- The Washington Times - Sunday, August 8, 2004

VIENNA, Austria - They are just little embossed rectangles in burgundy, forest green or navy blue, but they can lay a nation bare to a terrorist plot.

Passports, not box cutters or even jetliners, may be al Qaeda’s most powerful weapons. Stolen and legitimate, doctored and untouched, they have enabled Osama bin Laden’s network and other terrorist groups to plan and carry out attacks worldwide.

In its final report, the U.S. commission investigating the September 11 attacks touts high-tech biometric passports, still in the developmental stage, and better training of border guards as key ways to tighten the United States’ defenses.

But anti-terrorism experts, mindful of the ingenuity demonstrated by Islamist militants, say they feel humbled and helpless.

“One of the hidden criticisms [in the report] is that not only were we not prepared on September 11, but the measures we’ve taken from September 11 to today have not improved the matter that much,” said Michael Greenberger, a Justice Department official during the Clinton administration.

“Our databases are a mess. Change a person’s middle initial and he doesn’t show up,” said Mr. Greenberger, who now directs the University of Maryland’s Center for Health and Homeland Security. “By and large, we’ve not been terribly successful.”

The commission offers no argument.

“No one can hide his or her debt by acquiring a credit card with a slightly different name,” said its report, released last week. “Yet today, a terrorist can defeat the link to electronic records by tossing away an old passport and slightly altering the name in the new one.”

Conceding that the commission has only “fragmentary” evidence of the travels of the September 11 organizers and hijackers, the 567-page report nonetheless is packed with detailed accounts of how the terrorists obtained and modified the passports that got them into the United States.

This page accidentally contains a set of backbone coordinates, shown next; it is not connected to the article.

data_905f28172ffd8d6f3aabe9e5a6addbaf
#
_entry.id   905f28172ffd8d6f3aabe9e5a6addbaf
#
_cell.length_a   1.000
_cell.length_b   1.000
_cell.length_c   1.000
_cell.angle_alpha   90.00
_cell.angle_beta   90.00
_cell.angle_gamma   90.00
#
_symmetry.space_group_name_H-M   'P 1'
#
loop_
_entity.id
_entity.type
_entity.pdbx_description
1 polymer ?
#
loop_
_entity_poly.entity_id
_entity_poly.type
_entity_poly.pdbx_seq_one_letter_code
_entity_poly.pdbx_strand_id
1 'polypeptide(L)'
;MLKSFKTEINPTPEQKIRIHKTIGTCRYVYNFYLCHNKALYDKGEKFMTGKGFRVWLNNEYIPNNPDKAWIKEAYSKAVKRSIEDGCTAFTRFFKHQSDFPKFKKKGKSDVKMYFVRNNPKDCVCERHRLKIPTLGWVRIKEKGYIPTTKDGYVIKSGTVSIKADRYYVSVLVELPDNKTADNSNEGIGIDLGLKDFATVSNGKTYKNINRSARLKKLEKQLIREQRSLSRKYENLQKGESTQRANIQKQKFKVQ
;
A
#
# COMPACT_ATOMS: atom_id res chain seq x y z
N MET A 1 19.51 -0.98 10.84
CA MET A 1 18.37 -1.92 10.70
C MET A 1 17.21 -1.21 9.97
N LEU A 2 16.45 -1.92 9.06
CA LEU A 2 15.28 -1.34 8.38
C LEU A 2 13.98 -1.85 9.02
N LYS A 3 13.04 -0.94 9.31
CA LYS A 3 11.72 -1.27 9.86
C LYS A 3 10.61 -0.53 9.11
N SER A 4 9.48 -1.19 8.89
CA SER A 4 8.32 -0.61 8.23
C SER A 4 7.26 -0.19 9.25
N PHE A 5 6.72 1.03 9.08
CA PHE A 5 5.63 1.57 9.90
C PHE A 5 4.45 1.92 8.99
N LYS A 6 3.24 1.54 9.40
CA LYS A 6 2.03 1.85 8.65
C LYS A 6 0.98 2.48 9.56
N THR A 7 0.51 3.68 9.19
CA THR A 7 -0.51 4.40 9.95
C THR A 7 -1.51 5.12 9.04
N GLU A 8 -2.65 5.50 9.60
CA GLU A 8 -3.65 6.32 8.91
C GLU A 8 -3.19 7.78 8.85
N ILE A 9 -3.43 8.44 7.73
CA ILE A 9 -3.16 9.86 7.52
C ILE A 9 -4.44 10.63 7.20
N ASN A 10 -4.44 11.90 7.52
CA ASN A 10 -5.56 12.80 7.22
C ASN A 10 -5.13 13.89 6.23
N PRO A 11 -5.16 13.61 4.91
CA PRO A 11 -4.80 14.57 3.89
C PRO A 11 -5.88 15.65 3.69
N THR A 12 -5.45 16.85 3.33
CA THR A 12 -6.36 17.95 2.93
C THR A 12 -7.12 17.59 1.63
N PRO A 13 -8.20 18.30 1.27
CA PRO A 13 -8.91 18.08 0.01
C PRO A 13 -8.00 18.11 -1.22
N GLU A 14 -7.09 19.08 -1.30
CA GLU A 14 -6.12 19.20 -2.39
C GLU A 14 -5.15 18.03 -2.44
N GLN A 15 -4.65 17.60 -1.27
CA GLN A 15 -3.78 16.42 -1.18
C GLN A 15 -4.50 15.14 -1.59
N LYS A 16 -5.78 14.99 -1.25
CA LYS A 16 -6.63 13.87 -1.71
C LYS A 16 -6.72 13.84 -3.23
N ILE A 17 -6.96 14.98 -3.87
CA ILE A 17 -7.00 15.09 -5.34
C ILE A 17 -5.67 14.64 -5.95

A key panel recommendation points up the seriousness of the threat:

“Targeting travel is at least as powerful a weapon against terrorists as targeting their money. The United States should combine terrorist travel intelligence, operations, and law enforcement in a strategy to intercept terrorists, find terrorist travel facilitators, and constrain terrorist mobility.”

That, experts say, is far easier said than done.

“If you have someone who is determined to evade immigration controls, they will do it — or at least they will have a good chance,” said Alex Standish, editor of Jane’s Intelligence Digest. “I don’t see any evidence to suggest that we’ve had any success in making [al Qaeda] any less of a threat.”

Al Qaeda once brazenly operated its own passport office at the airport in Kandahar, Afghanistan, where the group “altered papers, including passports, visas and identification cards” before the September 11 attacks on the World Trade Center and the Pentagon, the commission notes.

Although the U.S.-led war in Afghanistan ended such Taliban-protected operations, there are plenty of terrorists worldwide who are skilled in doctoring documents, the panel warns. It says al Qaeda and others have refined half a dozen simple yet highly effective techniques.

Among the most popular is obtaining stolen passports, which authorities say are available on a lucrative black market that stretches from Eastern Europe to Southeast Asia and South Africa.

There are up to 10 million lost or stolen passports in circulation worldwide, according to Interpol estimates.

“You can find all sorts of fake passports in the Balkans, including stolen or fake American” documents, a former high-ranking police official in Serbia said on the condition of anonymity.